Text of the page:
Tag Archives: writing

You Belong Among the Wildflowers

29 Nov

Tom Petty makes me think of Alaska.

I was 3,500 miles away from my family, working in Skagway the summer after the release of the “Wildflowers” album and the summer before my senior year of college. The excitement of far-away adventure and the uniqueness of the former gold rush port town were giving way to loneliness as I walked along the harbor. The coolness of the breeze coming off the water and the towering terrain surrounding me seemed to constantly remind that I was a long way from home.

You belong among the wildflowers

You belong in a boat out at sea

Sail away, kill off the hours

You belong somewhere you feel free

Tom Petty reminds me of the importance of finding your voice. And I don’t mean singing. It’s an author’s or songwriter’s unique style and way of communicating things. Petty’s tone changes significantly from “Breakdown” to “I Won’t Back Down” to “Only a Broken Heart” and “It’s Good to Be King,” but that authentic, engaging approach always holds true. Petty’s direct, relatable, even simple lyrics increased his connection with the audience and then the music elevated that meeting place into the stratosphere.

It’s good to be king and have your own way

Get a feeling of peace at the end of the day

When your bulldog barks and your canary sings

You’re out there with winners, it’s good to be king

Tom Petty reminds me of the things I have taken for granted. An artist and performer so good for so long – I used to marvel that his debut hit is older than my sister – perhaps becomes a victim of his own success. Both familiar and unique, his songs earned easy access to my heart and soul. Something so close and comfortable was taken for granted and now the legend is gone. Even his death last month was sadly overshadowed.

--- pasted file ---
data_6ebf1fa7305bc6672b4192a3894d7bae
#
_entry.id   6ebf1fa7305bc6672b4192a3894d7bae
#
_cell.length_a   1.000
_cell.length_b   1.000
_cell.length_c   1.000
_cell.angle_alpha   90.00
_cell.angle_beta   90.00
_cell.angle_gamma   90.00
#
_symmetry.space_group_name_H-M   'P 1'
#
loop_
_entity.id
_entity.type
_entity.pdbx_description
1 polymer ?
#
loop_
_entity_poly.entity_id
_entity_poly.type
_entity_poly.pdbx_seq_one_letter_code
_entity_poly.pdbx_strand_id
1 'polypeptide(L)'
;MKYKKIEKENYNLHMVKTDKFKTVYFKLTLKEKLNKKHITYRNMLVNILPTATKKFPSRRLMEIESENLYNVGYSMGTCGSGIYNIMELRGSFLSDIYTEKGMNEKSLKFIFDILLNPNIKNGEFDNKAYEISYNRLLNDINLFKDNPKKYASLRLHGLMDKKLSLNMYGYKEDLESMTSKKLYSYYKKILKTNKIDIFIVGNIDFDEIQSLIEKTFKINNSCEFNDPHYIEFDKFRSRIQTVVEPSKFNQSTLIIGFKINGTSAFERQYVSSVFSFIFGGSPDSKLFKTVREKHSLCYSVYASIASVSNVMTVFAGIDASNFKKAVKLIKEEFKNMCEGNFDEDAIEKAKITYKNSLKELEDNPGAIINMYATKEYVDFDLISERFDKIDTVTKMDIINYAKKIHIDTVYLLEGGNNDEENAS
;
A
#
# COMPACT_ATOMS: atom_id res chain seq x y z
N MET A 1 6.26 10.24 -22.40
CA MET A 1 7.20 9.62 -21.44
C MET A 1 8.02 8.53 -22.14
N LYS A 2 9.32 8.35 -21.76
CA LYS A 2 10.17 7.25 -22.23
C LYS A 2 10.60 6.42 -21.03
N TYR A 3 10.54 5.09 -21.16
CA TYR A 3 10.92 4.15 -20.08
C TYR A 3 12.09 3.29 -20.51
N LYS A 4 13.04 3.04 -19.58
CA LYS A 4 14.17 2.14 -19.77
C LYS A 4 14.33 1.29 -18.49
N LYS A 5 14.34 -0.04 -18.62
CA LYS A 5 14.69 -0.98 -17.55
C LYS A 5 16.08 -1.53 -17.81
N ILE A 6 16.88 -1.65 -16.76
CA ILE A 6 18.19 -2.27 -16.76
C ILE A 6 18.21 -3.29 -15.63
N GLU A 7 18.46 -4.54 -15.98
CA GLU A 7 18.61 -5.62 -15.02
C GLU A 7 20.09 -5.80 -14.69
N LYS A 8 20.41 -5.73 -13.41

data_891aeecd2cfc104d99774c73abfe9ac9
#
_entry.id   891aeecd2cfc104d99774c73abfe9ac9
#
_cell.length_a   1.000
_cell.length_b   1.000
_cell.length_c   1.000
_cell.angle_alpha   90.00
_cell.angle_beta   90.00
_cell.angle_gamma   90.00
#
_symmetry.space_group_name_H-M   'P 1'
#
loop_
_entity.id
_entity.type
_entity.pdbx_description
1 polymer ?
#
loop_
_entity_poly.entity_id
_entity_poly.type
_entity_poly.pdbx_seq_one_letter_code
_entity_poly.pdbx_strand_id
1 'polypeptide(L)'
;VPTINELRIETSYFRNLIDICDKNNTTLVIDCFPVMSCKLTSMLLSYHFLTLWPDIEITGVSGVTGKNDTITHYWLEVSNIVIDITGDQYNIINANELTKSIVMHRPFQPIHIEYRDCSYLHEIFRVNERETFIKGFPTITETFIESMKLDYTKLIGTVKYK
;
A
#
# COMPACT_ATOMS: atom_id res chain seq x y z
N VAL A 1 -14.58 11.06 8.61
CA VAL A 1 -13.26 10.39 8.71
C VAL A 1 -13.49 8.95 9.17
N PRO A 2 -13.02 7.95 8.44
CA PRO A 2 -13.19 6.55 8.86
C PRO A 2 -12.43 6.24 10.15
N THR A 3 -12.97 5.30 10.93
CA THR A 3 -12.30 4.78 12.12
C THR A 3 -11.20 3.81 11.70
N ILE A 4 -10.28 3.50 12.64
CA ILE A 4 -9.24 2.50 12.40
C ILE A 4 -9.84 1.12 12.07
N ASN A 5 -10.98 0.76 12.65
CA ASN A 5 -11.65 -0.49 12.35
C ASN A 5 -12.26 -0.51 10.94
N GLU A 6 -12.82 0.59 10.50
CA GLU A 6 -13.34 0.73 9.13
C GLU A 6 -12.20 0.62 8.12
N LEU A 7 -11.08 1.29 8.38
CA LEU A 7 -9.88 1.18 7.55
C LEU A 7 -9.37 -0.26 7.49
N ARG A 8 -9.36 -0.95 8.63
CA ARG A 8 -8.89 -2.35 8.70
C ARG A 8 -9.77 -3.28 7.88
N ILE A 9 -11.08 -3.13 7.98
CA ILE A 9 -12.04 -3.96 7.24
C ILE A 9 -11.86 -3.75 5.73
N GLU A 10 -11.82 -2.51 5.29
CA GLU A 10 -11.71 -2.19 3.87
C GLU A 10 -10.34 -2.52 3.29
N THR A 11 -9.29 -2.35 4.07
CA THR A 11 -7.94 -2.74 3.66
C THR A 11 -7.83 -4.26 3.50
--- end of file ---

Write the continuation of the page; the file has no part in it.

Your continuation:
Some things are over

Some things go on

Part of me you carry

Part of me is gone

skagway-alaska

Skagway, Alaska: Among Tom Petty’s many powers, he made a very memorable place even more so. 

 

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My Content Runneth Over

31 Jul

Writers like when ideas come easy, flow freely. As a friend and neighbor of a brewer, I’ve been lucky enough to enjoy quality content for the pen and the palate.

You want refreshing? In May, I refreshed a 2014 Eventide Brewing blog from this space into a paying piece on CraftBeer.com. Always good to recycle, I say. It nearly rivaled my grad school accomplishment of getting two paychecks from one course review article, which included a rather enjoyable, complimentary round of golf.

The month before I copy-edited my third beer can design for Eventide. Some assignments are better than others, even if there is no money involved. To refresh an ol’ football coach’s saying: pay is temporary, pride is forever!

I’ll never know the unique feeling a musician gets when he or she hears their song on the radio for the first time, but I was pretty darn proud last month when I first spied my brewer neighbor’s (superbly edited) products on the grocery store shelves. His perspiration and my inspiration turned into validation right there in the Publix beer aisle…

Speaking of musicians, my father-in-law’s band earlier this month contributed their own enjoyable content at our neighborhood pig party, a seven-year tradition made possible in no small part by our generous brewing neighbors. It is better to give than to receive, but I recommend doing both.

 

Feeling contented with the Gold Standard Band and Eventide beer near.

 

 

History and Hers

11 Dec

Four score (in years) and several days ago, an Atlanta writer said, “In a moment of weakness I have written a book.”

That book was “Gone With the Wind” and the author, of course, Margaret Mitchell. Well ahead of her time, Mitchell became famous for writing about well before her time.

The colorful quote about her 1,048-page Civil War epic came on the anniversary of another famous piece of writing, this one all of 270 words. A great writer who doubled as president, Abraham Lincoln issued the succinct yet epochal Gettysburg Address on the same November date.

Abe’s “Gettysburg Portrait,” which would become the model for the Lincoln Memorial statue, was taken on November 8th, 1863, 37 years to the day before Mitchell’s birth.
Relics in The Lee House

Relics in The Lee House